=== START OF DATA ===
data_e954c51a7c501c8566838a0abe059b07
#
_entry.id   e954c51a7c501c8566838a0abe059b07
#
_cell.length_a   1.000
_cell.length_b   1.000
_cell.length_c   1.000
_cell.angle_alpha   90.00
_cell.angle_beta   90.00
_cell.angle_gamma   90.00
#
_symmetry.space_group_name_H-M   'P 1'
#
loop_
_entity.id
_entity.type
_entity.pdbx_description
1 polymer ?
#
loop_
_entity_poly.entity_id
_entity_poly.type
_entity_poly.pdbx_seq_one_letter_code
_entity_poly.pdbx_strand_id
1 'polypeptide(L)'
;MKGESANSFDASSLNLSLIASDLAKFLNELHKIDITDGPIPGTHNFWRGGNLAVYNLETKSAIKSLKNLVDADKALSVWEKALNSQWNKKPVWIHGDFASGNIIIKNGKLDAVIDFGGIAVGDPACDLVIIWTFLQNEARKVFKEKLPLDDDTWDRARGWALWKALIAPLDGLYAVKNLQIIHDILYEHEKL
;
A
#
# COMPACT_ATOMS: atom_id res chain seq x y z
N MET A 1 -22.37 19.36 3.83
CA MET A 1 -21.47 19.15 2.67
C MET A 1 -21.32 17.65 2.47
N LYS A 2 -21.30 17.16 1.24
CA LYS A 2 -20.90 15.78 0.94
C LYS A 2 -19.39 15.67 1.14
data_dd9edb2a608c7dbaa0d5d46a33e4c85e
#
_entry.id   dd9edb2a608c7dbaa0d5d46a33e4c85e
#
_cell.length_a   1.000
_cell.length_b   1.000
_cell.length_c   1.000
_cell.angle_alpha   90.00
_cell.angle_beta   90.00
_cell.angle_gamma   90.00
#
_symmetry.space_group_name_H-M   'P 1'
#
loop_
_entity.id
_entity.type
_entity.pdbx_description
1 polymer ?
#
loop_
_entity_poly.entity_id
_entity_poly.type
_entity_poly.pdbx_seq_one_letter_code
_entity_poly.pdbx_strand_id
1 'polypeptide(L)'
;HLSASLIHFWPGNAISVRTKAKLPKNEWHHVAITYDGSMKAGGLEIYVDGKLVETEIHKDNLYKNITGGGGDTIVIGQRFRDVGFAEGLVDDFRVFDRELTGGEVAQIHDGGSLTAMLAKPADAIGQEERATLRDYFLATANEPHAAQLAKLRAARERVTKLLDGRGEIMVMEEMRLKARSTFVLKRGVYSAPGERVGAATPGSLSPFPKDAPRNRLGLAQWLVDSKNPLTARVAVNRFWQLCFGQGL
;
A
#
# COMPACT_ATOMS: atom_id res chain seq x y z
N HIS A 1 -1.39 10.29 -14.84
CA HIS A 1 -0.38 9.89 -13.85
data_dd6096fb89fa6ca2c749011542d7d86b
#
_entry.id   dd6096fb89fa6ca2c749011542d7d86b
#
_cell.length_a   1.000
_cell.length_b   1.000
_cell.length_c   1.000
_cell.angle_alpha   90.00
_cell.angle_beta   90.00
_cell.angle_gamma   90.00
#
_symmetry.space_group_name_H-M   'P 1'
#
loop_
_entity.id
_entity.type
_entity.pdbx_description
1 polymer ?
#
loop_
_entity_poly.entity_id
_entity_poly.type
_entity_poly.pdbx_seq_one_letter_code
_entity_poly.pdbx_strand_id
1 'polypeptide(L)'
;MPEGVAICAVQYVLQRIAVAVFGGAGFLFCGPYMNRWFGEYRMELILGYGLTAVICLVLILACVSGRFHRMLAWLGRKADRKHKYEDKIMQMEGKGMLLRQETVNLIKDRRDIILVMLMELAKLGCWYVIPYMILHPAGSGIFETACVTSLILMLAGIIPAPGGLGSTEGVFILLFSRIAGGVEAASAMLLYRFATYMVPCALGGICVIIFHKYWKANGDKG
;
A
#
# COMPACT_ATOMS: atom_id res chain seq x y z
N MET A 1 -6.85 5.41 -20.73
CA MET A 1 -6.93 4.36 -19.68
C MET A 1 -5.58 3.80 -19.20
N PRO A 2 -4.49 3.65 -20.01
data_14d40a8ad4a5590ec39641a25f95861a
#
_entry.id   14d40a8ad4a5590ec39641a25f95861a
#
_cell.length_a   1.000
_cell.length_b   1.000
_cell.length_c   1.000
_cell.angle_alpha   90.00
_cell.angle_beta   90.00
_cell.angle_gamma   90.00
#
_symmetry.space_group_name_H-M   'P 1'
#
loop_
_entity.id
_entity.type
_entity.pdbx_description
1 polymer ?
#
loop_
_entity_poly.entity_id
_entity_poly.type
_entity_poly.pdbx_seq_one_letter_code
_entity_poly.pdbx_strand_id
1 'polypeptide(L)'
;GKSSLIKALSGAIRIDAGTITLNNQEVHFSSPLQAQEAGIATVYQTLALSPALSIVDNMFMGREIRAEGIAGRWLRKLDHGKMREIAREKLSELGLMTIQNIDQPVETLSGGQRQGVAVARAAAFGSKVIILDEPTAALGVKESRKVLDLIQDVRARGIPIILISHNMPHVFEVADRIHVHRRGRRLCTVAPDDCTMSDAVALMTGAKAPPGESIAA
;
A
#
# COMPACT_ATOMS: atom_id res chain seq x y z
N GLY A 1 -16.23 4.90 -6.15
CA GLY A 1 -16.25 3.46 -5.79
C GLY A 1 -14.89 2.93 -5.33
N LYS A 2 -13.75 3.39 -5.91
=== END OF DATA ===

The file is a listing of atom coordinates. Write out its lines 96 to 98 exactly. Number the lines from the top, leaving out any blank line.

A
#
# COMPACT_ATOMS: atom_id res chain seq x y z